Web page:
Home > Keyboarding Theory, Keyboards > New Keyboard Layout Project: Fast Typing Combinations

New Keyboard Layout Project: Fast Typing Combinations

It’s been a while since I posted anything about the New Keyboard Layout Project. But I recently downloaded Amphetype and have been analyzing my typing patterns, using MTGAP 2.0. So I now have some results, and will probably get more in the future.

The fastest trigraphs to type almost all are either a type of one key on one hand followed by two keys on the other hand, or they are a roll on one hand in one direction. Most of the slowest trigraphs alternate hands every time, and a good number of them are all on one hand in awkward combinations. The fastest words have easy rolls on both hands: what is currently the fastest word, “should” with an average of 176 WPM (hint: my average typing speed is about 85 WPM), uses a combination of hand alternations and easy rolls. In QWERTY, “should” would be typed as “jeaior”. The “ul”/”io” combination is very fast; also, “od”/”ar” is very fast, and the difference between the finger strokes to type “o” and “d” are very brief because the two letters in between are typed too fast. (Does that make sense?)

I will report more fast combinations after the program gets enough data for some better results.

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  1. January 12, 2012 at 4:24 pm

    Hello!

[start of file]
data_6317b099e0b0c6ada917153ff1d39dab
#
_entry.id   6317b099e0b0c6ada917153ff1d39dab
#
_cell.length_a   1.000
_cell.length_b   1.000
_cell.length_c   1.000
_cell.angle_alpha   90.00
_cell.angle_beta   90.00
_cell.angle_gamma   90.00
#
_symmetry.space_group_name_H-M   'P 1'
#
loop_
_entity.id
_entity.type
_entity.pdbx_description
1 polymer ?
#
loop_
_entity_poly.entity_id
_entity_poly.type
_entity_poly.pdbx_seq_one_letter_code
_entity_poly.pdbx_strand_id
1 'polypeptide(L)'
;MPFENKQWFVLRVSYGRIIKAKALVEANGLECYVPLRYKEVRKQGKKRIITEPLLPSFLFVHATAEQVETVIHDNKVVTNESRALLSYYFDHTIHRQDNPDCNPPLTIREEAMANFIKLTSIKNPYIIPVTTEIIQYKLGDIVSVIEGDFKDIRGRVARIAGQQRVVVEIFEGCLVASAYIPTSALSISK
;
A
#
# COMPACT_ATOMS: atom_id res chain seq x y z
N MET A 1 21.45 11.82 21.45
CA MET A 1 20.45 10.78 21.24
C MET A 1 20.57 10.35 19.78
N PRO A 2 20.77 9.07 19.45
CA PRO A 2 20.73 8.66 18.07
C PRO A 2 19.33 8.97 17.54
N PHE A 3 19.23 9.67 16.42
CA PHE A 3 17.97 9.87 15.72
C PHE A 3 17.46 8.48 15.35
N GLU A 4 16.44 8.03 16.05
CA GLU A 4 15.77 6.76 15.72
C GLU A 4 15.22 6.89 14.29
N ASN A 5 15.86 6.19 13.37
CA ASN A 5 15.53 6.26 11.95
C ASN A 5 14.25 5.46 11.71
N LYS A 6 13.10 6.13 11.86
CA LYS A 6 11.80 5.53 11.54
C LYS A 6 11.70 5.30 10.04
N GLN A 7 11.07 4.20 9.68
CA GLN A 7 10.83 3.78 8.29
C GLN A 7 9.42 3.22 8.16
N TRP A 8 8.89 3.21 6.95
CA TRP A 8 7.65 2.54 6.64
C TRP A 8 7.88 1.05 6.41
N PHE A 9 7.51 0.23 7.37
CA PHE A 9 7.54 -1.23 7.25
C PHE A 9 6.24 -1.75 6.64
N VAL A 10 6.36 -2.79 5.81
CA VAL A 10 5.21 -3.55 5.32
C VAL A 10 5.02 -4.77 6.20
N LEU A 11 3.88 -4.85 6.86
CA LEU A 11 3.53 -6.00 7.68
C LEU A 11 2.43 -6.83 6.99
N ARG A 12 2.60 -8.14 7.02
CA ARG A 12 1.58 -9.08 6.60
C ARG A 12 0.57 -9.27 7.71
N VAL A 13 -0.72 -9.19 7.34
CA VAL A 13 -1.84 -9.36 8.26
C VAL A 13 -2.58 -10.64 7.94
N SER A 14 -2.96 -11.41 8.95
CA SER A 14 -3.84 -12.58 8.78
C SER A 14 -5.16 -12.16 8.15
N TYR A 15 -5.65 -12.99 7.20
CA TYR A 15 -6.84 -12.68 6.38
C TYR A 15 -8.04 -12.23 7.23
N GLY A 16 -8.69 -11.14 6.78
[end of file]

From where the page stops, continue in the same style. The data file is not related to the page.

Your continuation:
I probably haven’t given as much thought you have to keyboard typing and layouts, but I just had this thought: maybe, instead of coming up with new layouts, we should came up with new ways to use the fingers in the layouts we’re already accustomed to.

    For example, after learning touch-typing in QWERTY, then one could learn to mix other fingers for easier combinations.
    For instance, typing “ce” using the index finger followed by the middle, as opposed to only the middle finger of the Left Hand.
    Or the word “numb” could be typed using index-middle-ring-index of the Right Hand, as opposed to the RH index-RH index-RH index-LH index that a common touch-typist would do.

    Maybe an approach like this, more similar to how a pianist learns the piano keyboard, and a guitarist learns the fretboard, would bring better results over the time. This way, the same word in different texts would have different fingering, just like the same chord have a different fingering in a different tune.

    What do you think?

    • January 13, 2012 at 3:58 pm

      That’s what the world’s fastest typist does: http://forum.colemak.com/viewtopic.php?id=1309

      I think that sort of typing pattern can evolve naturally, but learning a series of new patterns is probably harder than learning a new layout. More importantly, a bad layout with different finger movements will never be as good as a good layout with normal finger movements, because standard touch typing is pretty much the fastest way to type, and any deviation from standard form will slow you down a little bit.

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